2. Good question, the answer not quite so good: (Ministry of Justice and other related bodies)“…making sure, whether…“ . Perhaps he better should have answered that question in Chinese.

    1. Maybe ask „which have been implemented, or which would like to implement in the coming year?“

      Otherwise we might get „I’m not aware of the exact number“. 😉

      1. Great that you asked this important question. His ‚answer‘, however, was more or less ‚We’re working on it’…

        Thank you for involving us and keeping us up-to-date.

    2. I would like to see this list of the recomendations! Any link for me to be able to see it? It sounds like a rather way to looooong list, like intend for North Korea or Iran?! Wondering what it’s all about with the human rights vialations in Taiwan?! (I figure out the death penalty is human rights watchers reason to comlain on top of all?)
      – Thank you and best regards!

      1. Sure Marc, the list is here:

        Some background in my German report:

        It’s not as much about „violations“ as about fulfilling the requirements of the conventions that Taiwan chose to sign voluntarily. The experts applied the same criteria for their evaluation that the UN Human Rights Council also uses.

  3. Mr. President,

    maybe 2 questions:

    If you have a time machine that will bring you back to beginning of the year 2013; What would you have done differently this year?
    (maybe top 3 things …..)

    What is Your vision for the country in 4 years when you were re-elected in 2012?
    Is the envision still on track?
    is the vision adjusted / changed now?

  4. One: If the Constitution calls for unification, and the KMT supports eventual unification, and you yourself have said ties with China „are not international,“ then, given the right circumstances, do you aim for Taiwan to unify with China?

    Two: Even though The Gambia is the first ally to break off relations in years, countries that recognize the ROC have only decreased over time, not increased. President Ma, what do you say to critics who argue that Taiwan’s foreign policy „status quo“ is not sustainable in the long run?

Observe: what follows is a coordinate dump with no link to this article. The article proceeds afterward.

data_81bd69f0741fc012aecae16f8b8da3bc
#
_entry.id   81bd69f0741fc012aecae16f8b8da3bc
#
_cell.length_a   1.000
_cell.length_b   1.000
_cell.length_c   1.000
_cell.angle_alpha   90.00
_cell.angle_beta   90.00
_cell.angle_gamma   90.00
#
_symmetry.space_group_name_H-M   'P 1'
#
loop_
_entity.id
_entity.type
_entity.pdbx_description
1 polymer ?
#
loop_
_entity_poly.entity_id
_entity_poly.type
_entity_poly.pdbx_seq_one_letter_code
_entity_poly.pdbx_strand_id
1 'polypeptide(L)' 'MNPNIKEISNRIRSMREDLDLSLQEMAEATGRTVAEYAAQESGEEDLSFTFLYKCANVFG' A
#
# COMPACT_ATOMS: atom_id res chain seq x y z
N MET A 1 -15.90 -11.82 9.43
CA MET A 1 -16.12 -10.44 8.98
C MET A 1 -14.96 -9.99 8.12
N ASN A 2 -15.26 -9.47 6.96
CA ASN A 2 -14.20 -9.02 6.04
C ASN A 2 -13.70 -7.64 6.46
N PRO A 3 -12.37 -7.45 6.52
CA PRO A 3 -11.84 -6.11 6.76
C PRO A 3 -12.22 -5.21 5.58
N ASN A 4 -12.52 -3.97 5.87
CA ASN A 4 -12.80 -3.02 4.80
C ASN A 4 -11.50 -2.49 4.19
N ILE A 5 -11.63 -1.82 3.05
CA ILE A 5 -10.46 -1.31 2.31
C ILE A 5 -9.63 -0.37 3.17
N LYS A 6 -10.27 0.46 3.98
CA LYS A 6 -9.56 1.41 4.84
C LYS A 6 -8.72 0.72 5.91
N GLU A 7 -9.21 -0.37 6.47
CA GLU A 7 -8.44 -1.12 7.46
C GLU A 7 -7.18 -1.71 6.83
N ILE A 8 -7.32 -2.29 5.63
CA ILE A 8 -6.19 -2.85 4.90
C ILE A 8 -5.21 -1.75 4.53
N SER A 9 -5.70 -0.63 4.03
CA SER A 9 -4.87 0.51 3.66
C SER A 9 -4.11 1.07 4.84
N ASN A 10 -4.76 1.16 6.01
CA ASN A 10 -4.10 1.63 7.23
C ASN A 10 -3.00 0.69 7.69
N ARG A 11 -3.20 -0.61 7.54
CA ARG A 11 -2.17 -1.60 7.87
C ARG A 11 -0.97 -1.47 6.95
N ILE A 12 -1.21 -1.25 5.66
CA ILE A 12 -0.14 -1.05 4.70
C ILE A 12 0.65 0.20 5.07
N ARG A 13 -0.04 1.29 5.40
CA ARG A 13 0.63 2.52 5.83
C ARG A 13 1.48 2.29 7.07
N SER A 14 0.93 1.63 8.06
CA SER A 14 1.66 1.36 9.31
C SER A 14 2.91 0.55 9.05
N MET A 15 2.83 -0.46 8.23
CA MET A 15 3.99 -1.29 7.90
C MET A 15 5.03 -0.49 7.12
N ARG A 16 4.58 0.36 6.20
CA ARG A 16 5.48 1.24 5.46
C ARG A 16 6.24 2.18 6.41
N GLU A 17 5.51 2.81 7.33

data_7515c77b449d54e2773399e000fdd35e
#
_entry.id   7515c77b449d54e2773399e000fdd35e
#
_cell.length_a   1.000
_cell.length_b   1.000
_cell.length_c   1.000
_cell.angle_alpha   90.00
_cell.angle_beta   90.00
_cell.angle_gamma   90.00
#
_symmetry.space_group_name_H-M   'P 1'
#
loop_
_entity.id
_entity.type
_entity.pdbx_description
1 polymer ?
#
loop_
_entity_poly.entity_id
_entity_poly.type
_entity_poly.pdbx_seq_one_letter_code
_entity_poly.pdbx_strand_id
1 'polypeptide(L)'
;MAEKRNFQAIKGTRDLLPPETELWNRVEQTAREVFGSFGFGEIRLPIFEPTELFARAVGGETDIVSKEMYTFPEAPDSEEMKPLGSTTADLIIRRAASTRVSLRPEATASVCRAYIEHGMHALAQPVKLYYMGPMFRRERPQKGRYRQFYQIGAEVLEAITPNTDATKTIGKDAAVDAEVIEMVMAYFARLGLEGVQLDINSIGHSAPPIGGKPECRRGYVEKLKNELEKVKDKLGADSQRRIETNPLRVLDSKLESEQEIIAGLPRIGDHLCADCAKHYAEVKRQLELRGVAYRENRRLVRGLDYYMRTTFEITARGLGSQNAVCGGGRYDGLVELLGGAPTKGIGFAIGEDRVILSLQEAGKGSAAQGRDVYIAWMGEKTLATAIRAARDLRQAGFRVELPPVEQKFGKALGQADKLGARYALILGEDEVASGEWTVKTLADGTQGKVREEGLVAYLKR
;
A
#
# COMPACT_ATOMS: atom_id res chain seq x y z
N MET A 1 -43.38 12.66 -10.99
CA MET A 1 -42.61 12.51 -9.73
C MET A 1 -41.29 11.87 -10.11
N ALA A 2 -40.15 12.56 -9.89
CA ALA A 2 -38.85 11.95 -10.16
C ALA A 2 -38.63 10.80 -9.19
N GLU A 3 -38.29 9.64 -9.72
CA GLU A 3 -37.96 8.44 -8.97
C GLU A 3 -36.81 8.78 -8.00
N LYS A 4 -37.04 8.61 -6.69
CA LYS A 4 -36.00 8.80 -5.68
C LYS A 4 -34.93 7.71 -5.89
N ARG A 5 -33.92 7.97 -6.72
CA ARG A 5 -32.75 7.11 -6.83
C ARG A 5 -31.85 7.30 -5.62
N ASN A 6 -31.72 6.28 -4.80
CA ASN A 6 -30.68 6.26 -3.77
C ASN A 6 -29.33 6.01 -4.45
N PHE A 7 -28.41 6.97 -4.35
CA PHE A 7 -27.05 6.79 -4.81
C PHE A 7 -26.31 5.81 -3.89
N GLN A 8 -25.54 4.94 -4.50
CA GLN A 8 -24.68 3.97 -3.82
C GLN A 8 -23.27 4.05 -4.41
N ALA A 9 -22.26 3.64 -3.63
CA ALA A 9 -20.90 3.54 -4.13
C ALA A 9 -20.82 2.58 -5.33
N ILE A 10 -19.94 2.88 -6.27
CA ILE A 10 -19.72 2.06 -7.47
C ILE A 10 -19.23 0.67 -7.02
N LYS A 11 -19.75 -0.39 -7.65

Three: As Taiwan faces a demographic crisis, what is the government doing on a national level to encourage a raise in birth rates?

    Four (My only serious suggestion): What is the single biggest challenge facing Taiwan over the next 10 years, and what can be done to face it?

  5. „There has been a series of home evictions und house demolitions recently, mostly targeted at elderly people with low income, having no place to go. Are you afraid that those human rights violations will reflect badly on Taiwan’s international status as an advanced society?“

  6. When Ma Ying-jeou (馬英九) said:
    – – –
    „[…] Taiwan is not like Hong Kong; we are a [sic] independent country with full sovereignty.
    – – –

    … it’s impossible to interpret „we“ as meaning anything other than „Taiwan.“ Not that he believed himself. He was only saying what would benefit him politically.

    Ma’s recent statements about relations between Taiwan and China not being international clearly contradict his 2010 statement about Taiwan being independent.

    Perhaps you could ask him about that discrepancy:
    – – –
    „President Ma, in 2010 you said — and I quote — ‚Taiwan is not like Hong Kong; we are a[n] independent country with full sovereignty.‘ Yet this year — on Double Ten and once again earlier this month — you contradicted yourself by saying that ‚relations between Taiwan and China are not international.‘ How do you explain this?“
    – – –

  7. Since Morakot, which measures has the Taiwanese government taken to improve disaster readiness?

    How can the rights of indigenous people be strengthened against land developers?